Continue reading
  • Apple may have to cough up $1bn to Brits in latest iPhone Batterygate claim
    Lawsuit took its time, just like your older iOS handset

    Another day, another legal claim against Apple for deliberately throttling the performance of its iPhones to save battery power.

    This latest case was brought by Justin Gutmann, who has asked the UK's Competition Appeal Tribunal (CAT) to approve a collective action that could allow as many as 25 million Brits to claim compensation from the American technology giant. He claims the iGiant secretly degraded their smartphones' performance to make the battery power last longer.

    Apple may therefore have to cough up an eye-popping £768 million ($927 million), Gutmann's lawyers estimated, Bloomberg first reported this week.

    Continue reading
  • Indian government signals changes to infosec rules after industry consultation
    Reports suggest SMBs will get more time, but core elements including six-hour reporting requirement remain

    Indian media is reporting that the government has consulted with industry about its controversial infosec reporting rules, possibly resulting in concessions that slightly ease requirements for some businesses.

    The rules, introduced on April 29 with no warning and a sixty-day compliance deadline, require organizations operating in India to report 22 different types of information security incidents within six hours of detection, maintain extensive logs of their own and customers' activities and provide that info to authorities as required, and use only network time protocol (NTP) servers provided by Indian authorities or synced to those servers.

    The rules generated swift and widespread opposition on grounds that they were loosely worded, imposed enormous compliance burdens, made India less attractive to foreign tech companies, and would harm privacy. The requirement to report even trivial incidents within six hours was criticized as likely delivering a deluge of reports that would contribute little to the stated goal of securing intelligence with which to defend the nation. The Internet Society warned that insistence on using Indian NTP servers would create an unhelpful reliance on that infrastructure.

    Continue reading
  • Apple dev roundup: Weather data meets privacy, and other good stuff
    No AR/VR glasses but at least RoomPlan will let you make rapid 3D room maps

    WWDC Apple this week at its Worldwide Developer Conference delivered software development kits (SDKs) for beta versions of its iOS 16, iPadOS 16, macOS 13, tvOS 16, and watchOS 9 platforms.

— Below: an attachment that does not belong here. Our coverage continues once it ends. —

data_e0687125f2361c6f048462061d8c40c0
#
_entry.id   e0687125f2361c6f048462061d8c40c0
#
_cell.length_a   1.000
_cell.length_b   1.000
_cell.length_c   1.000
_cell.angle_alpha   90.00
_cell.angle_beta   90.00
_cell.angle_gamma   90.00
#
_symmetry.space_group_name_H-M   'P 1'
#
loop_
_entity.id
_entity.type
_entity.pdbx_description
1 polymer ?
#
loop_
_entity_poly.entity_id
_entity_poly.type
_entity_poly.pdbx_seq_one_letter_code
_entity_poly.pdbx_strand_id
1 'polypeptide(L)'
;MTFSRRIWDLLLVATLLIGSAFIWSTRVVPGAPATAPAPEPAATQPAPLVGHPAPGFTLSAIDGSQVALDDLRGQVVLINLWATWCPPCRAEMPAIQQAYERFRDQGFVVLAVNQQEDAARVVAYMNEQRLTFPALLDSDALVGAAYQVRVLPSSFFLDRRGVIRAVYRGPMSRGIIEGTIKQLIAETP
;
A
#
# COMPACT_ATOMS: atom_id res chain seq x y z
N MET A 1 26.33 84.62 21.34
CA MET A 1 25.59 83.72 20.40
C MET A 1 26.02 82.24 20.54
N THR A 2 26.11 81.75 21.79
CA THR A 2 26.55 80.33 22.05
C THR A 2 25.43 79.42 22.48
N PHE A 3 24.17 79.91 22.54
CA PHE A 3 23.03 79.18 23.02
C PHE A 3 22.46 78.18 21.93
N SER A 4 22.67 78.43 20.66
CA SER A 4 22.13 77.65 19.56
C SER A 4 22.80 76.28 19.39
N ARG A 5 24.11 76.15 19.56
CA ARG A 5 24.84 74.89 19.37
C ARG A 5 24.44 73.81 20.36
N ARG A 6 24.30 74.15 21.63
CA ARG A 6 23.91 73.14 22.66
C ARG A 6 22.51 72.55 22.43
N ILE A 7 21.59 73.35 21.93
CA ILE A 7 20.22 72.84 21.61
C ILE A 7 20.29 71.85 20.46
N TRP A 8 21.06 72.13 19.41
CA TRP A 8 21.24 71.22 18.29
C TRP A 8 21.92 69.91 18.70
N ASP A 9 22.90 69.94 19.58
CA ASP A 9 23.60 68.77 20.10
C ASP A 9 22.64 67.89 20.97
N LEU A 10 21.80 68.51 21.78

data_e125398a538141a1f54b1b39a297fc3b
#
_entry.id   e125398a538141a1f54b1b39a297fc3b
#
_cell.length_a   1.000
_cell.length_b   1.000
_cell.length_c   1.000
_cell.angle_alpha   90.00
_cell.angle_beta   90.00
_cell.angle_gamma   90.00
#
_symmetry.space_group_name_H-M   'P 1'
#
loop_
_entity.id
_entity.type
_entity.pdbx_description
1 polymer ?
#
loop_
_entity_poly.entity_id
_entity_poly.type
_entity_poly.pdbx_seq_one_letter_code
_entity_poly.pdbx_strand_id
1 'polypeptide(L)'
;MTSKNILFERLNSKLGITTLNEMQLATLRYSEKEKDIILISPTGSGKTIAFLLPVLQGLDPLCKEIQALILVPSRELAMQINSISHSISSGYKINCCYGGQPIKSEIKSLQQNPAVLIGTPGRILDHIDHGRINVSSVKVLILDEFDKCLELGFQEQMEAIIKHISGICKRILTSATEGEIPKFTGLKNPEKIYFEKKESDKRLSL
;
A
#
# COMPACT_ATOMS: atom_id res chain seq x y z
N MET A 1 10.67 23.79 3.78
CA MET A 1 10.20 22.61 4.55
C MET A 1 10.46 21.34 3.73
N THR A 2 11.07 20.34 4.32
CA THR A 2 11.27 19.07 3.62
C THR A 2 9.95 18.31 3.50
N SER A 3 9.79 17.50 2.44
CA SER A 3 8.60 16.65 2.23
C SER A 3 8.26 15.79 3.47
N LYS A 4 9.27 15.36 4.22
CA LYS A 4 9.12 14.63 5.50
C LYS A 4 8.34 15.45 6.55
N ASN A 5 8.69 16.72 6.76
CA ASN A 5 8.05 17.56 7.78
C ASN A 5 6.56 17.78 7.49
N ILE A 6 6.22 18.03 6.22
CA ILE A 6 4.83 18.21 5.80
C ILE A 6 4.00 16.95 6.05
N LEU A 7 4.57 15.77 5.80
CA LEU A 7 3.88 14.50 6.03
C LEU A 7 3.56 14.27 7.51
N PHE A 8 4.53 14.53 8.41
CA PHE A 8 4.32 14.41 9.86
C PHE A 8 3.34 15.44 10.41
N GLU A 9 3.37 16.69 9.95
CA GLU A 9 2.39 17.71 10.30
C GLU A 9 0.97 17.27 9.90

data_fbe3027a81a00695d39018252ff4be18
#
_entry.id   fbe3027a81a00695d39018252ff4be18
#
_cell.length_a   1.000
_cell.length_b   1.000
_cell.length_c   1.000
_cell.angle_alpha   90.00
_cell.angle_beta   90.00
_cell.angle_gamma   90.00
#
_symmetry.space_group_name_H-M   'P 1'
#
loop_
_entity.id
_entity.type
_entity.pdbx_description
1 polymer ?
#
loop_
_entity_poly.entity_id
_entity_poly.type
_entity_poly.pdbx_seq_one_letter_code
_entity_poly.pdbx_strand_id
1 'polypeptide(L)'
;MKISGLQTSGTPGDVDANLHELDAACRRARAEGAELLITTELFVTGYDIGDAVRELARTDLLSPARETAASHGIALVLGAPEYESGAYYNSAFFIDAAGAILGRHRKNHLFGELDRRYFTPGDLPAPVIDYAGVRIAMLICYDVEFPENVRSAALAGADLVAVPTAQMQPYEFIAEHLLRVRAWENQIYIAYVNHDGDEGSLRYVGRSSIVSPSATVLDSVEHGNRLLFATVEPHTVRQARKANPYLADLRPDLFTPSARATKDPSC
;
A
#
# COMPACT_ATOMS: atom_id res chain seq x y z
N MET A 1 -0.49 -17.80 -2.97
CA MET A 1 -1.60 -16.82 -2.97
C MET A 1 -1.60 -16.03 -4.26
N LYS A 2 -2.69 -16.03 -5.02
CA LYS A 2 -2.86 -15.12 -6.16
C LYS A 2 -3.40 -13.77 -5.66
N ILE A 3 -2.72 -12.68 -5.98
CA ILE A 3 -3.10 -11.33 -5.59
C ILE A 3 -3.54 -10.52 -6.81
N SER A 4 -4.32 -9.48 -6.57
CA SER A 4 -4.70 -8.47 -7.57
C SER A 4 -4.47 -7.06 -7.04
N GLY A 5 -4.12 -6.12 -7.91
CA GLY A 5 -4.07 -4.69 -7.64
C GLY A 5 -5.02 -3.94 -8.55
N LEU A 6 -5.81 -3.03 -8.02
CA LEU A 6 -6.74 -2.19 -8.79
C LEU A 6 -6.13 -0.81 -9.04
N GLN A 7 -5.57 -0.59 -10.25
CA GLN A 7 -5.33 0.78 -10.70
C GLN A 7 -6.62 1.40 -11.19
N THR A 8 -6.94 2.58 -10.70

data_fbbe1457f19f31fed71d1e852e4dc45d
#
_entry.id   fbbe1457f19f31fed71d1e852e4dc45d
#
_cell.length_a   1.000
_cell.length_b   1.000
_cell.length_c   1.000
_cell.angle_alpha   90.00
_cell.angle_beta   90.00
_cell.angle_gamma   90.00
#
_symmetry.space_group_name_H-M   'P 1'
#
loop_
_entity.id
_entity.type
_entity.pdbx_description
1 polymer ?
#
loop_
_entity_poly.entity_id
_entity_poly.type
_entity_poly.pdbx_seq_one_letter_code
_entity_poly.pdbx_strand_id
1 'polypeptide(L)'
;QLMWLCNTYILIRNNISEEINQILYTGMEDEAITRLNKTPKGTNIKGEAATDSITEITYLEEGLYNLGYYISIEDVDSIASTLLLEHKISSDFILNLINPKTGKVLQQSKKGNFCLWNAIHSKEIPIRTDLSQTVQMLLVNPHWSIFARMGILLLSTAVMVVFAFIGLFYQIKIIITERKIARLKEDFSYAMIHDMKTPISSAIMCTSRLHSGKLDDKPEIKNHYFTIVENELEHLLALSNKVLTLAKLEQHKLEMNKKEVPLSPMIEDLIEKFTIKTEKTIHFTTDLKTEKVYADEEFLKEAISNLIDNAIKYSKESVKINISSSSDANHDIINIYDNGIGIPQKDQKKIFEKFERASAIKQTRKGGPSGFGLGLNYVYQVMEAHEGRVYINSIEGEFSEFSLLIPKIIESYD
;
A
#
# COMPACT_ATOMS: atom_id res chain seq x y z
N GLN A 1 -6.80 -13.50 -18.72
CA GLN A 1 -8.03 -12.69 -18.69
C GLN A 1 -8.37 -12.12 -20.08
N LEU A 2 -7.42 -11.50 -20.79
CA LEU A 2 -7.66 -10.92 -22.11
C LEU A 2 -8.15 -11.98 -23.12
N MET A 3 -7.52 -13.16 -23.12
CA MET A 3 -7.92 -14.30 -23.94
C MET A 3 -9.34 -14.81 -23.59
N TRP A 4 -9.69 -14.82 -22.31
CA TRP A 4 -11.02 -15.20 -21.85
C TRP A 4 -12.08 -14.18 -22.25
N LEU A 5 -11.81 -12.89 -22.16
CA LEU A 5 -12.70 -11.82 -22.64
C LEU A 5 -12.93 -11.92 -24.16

For developers sold on seeking permission from Apple to distribute their software and paying a portion of revenue for the privilege, it's a time to celebrate and harken to the message from the mothership.

    While the consumer-facing features in the company's various operating systems consist largely of incremental improvements like aesthetic and workflow enhancements, the developer APIs in the underlying code should prove more significant because they will allow programmers to build apps and functions that weren't previously possible. Many of the new capabilities are touched on in Apple's Platforms State of the Union presentation.

    Continue reading
  • UK competition watchdog seeks to make mobile browsers, cloud gaming and payments more competitive
    Investigation could help end WebKit monoculture on iOS devices

    The United Kingdom's Competition and Markets Authority (CMA) on Friday said it intends to launch an investigation of Apple's and Google's market power with respect to mobile browsers and cloud gaming, and to take enforcement action against Google for its app store payment practices.

    "When it comes to how people use mobile phones, Apple and Google hold all the cards," said Andrea Coscelli, Chief Executive of the CMA, in a statement. "As good as many of their services and products are, their strong grip on mobile ecosystems allows them to shut out competitors, holding back the British tech sector and limiting choice."

    The decision to open a formal investigation follows the CMA's year-long study of the mobile ecosystem. The competition watchdog's findings have been published in a report that concludes Apple and Google have a duopoly that limits competition.

    Continue reading

Biting the hand that feeds IT © 1998–2022